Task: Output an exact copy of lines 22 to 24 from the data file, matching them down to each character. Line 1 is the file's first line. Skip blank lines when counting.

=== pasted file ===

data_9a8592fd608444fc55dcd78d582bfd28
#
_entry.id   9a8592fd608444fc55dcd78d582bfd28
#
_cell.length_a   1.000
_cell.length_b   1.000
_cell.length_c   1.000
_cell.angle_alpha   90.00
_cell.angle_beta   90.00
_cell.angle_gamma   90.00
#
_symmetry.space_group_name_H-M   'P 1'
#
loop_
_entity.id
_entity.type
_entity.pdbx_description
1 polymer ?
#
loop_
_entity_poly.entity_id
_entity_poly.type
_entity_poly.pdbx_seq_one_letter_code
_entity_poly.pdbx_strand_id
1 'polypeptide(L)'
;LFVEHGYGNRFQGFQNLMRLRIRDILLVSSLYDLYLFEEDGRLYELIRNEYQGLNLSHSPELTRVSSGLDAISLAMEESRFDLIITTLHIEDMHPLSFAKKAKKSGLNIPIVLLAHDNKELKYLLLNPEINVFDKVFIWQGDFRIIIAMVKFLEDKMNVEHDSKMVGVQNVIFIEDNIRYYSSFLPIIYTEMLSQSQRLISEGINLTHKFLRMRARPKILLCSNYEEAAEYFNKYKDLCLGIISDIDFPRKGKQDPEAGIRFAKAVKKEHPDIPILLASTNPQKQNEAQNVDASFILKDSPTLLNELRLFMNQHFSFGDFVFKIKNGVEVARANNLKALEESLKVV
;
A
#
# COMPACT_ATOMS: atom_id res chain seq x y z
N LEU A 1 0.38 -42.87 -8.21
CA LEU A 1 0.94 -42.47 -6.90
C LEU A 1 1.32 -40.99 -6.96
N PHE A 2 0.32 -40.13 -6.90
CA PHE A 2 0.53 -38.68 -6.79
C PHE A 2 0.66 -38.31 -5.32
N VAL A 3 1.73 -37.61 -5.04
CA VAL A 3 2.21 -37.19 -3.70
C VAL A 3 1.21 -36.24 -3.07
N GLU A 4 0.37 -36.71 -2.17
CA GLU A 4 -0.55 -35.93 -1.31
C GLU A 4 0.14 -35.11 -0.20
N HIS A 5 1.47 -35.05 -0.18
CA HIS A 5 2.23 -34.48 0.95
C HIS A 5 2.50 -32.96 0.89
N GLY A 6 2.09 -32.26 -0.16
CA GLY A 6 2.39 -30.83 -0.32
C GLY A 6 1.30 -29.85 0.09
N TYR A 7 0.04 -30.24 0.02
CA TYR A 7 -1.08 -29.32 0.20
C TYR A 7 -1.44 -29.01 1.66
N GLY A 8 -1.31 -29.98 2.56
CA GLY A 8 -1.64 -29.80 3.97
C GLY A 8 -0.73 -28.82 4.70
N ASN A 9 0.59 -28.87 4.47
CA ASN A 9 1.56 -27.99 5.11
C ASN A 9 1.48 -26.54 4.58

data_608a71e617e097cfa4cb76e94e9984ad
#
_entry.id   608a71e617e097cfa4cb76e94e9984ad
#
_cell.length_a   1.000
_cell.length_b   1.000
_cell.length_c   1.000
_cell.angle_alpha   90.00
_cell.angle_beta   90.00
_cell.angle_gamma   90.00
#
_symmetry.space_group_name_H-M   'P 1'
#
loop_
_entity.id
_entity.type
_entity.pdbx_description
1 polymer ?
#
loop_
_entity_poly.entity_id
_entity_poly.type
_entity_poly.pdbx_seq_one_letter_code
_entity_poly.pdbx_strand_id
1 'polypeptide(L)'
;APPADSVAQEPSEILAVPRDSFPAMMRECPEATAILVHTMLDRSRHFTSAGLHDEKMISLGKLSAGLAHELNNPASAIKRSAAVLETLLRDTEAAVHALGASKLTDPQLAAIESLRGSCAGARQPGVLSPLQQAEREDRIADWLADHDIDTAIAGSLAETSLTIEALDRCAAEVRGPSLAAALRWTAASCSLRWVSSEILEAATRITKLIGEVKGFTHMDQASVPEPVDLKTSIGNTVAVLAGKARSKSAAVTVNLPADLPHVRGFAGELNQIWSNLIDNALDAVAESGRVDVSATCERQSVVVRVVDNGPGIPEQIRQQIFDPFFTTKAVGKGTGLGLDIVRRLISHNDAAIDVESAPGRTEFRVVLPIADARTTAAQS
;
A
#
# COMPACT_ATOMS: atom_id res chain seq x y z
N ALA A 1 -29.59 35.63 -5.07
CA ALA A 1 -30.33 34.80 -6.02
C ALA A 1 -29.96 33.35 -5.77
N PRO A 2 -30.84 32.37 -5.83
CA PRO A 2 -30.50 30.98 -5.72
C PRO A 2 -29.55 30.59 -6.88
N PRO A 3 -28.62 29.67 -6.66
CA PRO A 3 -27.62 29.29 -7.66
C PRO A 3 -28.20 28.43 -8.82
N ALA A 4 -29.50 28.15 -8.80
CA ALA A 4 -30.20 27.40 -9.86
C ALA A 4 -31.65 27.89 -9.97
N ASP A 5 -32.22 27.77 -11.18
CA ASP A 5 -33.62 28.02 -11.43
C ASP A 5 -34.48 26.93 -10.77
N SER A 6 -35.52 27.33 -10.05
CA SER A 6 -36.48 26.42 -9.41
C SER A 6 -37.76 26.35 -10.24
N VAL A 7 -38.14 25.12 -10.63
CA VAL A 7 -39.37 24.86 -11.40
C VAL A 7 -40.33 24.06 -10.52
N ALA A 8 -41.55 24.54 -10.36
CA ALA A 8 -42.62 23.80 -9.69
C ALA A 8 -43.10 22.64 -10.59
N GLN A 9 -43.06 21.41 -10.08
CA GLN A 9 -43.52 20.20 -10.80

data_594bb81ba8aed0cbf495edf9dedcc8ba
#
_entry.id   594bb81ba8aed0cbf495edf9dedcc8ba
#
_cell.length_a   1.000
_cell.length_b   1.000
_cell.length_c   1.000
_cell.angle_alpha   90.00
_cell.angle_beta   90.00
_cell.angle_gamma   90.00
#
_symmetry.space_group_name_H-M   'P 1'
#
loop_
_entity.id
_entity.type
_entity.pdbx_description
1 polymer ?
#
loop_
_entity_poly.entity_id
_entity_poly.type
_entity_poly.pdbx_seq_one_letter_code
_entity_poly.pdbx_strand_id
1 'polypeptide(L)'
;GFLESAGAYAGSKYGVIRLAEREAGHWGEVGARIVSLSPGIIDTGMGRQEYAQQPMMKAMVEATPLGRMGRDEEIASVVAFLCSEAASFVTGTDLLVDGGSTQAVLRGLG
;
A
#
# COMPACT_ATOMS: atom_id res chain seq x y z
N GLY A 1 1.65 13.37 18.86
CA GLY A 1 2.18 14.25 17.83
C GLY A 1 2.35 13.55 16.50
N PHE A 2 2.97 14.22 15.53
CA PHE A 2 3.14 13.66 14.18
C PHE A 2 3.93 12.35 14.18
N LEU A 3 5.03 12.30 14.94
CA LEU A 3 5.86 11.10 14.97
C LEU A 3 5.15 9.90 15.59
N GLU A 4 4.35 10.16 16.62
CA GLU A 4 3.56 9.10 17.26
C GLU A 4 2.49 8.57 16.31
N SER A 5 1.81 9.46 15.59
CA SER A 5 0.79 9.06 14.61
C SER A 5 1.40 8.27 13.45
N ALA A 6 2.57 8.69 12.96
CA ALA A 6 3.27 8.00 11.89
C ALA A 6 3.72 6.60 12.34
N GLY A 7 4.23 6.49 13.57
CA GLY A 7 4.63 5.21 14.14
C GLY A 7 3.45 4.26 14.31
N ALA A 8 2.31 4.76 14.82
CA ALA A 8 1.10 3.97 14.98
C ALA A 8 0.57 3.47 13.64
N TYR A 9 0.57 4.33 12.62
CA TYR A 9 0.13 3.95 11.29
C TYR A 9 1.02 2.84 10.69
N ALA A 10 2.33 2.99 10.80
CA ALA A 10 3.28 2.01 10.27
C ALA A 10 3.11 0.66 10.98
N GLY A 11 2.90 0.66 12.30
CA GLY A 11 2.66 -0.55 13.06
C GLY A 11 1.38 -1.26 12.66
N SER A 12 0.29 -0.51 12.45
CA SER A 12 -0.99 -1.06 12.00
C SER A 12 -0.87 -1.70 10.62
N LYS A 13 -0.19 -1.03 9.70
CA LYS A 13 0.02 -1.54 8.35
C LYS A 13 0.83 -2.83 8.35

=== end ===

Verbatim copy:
_entity_poly.type
_entity_poly.pdbx_seq_one_letter_code
_entity_poly.pdbx_strand_id